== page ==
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Irish Banks Exposed to Euro Periphery

Ireland’s banks are among the most exposed to some of the other weaker euro zone nations, in spite of the industry’s tiny network of foreign operations.

Dublin, Ireland
Tim Thompson | Stone | Getty Images
Dublin, Ireland

According to analysis of the most recent Bank for International Settlements data on overseas loan exposures, Irish banks together make them the fifth-largest lender in the world to Italy, with total outstanding credit of $40.9 billion.

Irish banks are also among the leading lenders to Portugal, Greece and Spain – ranking fifth, fifth and seventh – even though Ireland’s economy is only the 15th biggest in the European Union.

The data highlight concerns that the interrelationship between the troubled nations of Europe is more deep-seated than many have realized, suggesting that the risk of contagion is high. The figures cover the banks’ exposure to other countries through lending to banks, companies and governments.

The interconnectedness of Ireland’s banking system to other peripheral economies is exacerbated by some foreign banks’ use of Dublin’s financial centre as a low-tax conduit for business.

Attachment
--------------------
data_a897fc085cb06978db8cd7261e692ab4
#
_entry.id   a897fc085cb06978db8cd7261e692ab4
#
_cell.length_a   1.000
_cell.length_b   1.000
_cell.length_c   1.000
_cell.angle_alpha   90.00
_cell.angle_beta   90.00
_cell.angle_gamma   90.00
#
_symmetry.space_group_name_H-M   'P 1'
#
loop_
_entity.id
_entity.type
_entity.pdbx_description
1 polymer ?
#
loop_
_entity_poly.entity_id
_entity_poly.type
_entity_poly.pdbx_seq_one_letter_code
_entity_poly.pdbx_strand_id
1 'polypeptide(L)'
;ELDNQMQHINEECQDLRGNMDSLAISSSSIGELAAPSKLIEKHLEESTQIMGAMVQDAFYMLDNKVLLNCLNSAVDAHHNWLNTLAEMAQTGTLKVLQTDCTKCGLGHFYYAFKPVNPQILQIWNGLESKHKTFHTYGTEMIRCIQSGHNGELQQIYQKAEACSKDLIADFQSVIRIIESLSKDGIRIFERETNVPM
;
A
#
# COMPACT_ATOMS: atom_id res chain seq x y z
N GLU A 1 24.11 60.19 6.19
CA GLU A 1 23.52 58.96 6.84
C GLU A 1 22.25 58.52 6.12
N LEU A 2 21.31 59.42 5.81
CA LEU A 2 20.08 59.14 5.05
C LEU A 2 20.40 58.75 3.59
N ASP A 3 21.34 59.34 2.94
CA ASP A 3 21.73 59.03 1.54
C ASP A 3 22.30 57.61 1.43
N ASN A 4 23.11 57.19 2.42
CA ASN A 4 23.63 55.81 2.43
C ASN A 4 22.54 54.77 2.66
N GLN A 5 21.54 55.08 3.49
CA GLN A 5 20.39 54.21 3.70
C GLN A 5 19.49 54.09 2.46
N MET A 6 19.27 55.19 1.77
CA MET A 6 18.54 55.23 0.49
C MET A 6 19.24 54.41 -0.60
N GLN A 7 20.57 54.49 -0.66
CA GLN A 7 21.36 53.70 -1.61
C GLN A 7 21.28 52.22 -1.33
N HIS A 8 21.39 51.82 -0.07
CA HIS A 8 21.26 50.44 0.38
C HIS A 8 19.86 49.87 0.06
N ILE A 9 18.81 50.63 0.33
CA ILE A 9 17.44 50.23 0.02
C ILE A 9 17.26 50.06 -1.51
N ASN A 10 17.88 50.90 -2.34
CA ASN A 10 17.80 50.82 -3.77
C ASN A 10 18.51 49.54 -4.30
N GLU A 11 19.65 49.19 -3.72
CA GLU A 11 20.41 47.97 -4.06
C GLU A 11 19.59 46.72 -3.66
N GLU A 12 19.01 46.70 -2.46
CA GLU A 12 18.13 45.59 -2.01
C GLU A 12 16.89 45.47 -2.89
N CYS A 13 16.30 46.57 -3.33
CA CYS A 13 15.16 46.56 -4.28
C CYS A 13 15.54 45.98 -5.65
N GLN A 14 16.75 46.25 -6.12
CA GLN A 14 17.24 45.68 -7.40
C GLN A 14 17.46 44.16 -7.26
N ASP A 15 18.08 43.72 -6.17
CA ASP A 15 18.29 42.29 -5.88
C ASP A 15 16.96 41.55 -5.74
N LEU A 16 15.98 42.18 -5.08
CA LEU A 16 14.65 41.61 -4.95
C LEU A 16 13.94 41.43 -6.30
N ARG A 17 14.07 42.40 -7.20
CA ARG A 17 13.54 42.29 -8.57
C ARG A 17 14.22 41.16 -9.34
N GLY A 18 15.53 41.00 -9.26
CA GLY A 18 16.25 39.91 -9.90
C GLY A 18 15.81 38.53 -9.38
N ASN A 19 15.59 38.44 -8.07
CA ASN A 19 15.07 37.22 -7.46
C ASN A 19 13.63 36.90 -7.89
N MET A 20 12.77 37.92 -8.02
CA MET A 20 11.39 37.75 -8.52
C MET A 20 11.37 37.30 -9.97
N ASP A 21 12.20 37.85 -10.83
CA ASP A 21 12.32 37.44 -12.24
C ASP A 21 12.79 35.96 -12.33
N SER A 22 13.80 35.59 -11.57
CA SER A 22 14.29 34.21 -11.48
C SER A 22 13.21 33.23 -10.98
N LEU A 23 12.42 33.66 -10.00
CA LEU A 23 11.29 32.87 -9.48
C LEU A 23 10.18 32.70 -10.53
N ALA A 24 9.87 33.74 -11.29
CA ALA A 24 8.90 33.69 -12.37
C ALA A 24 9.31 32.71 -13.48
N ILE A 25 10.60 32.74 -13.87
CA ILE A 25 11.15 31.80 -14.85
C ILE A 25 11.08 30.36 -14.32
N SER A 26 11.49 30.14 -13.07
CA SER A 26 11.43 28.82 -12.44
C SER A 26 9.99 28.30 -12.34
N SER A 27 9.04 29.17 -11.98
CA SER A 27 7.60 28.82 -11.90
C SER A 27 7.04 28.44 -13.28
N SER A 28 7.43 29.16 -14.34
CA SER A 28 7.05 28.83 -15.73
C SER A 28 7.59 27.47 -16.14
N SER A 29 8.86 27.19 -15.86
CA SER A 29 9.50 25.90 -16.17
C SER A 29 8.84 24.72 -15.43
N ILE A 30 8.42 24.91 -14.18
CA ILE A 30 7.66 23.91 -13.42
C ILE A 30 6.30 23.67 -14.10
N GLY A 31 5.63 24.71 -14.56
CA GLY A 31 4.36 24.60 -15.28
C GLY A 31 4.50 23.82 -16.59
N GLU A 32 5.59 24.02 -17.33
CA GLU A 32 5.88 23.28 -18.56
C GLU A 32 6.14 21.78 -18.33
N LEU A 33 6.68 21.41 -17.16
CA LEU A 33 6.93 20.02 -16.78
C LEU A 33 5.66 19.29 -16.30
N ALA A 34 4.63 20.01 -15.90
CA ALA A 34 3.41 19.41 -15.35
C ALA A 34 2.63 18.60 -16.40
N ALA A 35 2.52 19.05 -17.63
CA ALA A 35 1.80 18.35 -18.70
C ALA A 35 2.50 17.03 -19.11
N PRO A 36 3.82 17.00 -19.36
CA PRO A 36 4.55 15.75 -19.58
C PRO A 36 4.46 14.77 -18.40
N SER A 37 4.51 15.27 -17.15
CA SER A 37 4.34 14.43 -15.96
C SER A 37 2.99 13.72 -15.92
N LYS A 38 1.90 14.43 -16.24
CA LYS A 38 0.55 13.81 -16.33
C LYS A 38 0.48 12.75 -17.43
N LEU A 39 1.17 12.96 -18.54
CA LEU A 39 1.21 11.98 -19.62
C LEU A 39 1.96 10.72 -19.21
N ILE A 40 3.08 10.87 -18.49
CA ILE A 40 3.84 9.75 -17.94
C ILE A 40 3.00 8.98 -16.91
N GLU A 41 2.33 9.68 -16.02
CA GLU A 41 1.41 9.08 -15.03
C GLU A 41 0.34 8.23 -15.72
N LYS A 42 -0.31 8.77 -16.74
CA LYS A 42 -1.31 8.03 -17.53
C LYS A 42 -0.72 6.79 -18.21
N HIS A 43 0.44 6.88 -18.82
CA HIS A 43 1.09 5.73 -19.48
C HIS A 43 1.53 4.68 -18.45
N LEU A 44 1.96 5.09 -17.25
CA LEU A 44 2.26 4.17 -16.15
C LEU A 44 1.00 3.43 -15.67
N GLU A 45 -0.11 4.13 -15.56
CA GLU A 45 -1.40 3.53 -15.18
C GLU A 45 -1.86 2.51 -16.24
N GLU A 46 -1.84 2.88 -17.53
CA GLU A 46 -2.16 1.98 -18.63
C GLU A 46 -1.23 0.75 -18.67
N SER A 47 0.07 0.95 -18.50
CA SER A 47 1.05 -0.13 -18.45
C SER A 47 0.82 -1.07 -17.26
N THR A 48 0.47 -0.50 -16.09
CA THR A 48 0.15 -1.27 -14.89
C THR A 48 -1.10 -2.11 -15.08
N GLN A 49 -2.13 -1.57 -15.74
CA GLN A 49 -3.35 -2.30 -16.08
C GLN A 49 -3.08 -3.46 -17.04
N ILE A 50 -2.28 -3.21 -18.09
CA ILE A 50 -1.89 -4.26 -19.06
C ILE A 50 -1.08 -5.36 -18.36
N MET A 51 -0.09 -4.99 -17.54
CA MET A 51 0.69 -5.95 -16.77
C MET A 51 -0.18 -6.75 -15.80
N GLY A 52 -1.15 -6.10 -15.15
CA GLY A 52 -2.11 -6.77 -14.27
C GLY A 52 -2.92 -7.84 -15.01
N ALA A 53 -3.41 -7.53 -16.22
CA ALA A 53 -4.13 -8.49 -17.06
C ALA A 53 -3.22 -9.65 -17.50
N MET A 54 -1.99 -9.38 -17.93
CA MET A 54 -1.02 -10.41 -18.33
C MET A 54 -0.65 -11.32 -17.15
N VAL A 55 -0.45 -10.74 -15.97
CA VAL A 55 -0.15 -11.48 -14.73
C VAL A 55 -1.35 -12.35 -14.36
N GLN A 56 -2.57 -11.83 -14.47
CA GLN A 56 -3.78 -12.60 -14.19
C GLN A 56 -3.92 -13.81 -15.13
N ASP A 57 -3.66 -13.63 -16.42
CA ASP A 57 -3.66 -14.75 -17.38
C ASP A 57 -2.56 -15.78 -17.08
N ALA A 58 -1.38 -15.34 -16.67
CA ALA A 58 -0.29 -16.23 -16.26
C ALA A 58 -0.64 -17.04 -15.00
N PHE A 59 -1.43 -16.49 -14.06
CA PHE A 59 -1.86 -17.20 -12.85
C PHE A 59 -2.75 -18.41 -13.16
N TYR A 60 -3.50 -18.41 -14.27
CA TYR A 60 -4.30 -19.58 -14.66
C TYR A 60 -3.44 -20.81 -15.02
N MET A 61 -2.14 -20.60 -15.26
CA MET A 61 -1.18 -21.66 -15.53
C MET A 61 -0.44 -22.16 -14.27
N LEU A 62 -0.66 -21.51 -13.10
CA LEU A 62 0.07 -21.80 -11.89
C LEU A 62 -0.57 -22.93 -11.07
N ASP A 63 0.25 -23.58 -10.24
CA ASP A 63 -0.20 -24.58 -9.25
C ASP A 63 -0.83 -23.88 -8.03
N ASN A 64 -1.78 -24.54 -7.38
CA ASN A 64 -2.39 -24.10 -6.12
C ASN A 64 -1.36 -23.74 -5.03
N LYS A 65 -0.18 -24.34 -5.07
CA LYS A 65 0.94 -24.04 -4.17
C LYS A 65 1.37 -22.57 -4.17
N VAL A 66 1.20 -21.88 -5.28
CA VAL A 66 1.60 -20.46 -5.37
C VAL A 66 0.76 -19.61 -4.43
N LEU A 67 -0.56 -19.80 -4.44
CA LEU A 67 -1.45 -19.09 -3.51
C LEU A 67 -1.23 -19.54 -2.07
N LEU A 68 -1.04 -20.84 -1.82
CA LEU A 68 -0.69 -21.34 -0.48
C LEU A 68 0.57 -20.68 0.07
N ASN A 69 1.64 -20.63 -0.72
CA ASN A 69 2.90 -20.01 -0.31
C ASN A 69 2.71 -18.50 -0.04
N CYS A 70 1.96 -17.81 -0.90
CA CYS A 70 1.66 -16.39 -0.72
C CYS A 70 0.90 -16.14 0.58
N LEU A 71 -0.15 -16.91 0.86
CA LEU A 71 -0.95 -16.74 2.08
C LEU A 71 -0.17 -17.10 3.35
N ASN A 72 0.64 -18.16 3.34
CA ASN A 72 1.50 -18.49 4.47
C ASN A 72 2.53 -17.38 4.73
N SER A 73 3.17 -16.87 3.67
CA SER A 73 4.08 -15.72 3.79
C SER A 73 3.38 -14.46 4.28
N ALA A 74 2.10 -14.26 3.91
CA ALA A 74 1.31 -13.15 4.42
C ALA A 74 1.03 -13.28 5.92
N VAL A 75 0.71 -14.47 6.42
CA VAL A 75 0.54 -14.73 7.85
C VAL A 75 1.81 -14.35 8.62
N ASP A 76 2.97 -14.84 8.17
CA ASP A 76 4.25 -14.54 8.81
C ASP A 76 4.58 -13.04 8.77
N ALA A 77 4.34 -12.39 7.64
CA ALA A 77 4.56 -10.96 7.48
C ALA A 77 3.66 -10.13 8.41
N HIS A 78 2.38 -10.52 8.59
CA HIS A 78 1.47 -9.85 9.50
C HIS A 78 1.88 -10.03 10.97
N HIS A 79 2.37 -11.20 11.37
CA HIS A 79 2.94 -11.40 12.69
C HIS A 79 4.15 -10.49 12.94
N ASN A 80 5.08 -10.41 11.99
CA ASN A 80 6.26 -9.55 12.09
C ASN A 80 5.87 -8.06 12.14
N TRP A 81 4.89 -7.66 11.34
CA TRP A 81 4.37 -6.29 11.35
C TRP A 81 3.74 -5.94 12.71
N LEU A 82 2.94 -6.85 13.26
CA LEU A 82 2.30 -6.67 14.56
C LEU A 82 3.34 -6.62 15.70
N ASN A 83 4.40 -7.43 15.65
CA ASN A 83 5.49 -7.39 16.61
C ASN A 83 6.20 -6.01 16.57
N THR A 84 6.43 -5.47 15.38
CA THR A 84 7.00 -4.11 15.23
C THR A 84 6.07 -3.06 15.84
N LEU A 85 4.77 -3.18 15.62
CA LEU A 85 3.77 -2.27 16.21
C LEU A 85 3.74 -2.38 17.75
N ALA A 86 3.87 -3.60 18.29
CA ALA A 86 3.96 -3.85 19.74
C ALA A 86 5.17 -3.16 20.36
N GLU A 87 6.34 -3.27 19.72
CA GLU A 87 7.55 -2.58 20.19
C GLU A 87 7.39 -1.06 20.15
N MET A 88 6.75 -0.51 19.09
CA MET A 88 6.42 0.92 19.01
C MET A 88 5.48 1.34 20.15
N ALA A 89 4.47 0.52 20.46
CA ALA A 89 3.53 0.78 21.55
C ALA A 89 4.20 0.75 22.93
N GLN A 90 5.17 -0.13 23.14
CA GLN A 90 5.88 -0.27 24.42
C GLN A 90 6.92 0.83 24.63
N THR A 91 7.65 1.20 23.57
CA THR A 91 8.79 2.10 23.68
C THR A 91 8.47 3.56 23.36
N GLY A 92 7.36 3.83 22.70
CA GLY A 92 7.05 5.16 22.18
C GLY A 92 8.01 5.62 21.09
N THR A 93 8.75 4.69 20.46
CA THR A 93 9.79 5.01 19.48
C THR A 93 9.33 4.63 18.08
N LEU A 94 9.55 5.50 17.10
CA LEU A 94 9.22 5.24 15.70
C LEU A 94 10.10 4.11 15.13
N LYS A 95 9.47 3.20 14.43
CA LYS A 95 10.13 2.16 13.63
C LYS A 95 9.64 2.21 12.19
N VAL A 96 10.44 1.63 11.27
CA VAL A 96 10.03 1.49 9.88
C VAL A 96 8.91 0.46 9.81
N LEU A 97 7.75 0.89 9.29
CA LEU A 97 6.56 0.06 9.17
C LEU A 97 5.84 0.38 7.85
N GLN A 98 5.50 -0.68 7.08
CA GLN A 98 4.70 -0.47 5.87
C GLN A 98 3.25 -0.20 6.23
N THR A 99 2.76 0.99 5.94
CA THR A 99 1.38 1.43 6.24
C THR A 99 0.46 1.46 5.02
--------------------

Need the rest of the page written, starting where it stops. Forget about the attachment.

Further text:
Depfa, the German bank that is now part of nationalized Hypo Real Estate, accounts for a large chunk of the credit flows between Germany, Ireland, Italy and Spain.

Ireland’s banks were bailed out at the weekend with a €35 billion ($46 billion) package of support, as part of a broader $85billion joint intervention by the European Union and the International Monetary Fund.

Yields on Irish debt and that of other peripheral countries rose after the bail-out, in stark contrast to the aftermath of Greece’s rescue.

Irish 10-year bond yields rose by 15 basis points on Monday and Tuesday, while Spanish gained 33bp and Italian 25bp.

Only on Wednesday, as hopes rose of fresh intervention by the European Central Bank in bond markets, did yields start to fall with Ireland dropping 41bp, Spain 21bp and Italy 15bp.

However, markets remain nervous that other euro zone countries are fundamentally troubled and are not convinced that the terms of the Irish bail-out do anything to address the broader concerns about the euro zone.

“We do not think this will bring an end to concerns around the peripheral economies,” analysts at Barclays wrote. “And we think especially Portuguese and Spanish sovereign and corporate debt will continue to be watched carefully by the market.”

Japanese banks are the sixth biggest lenders to both Ireland and Italy, while US banks are highly exposed to Ireland and Spain, according to the BIS data.

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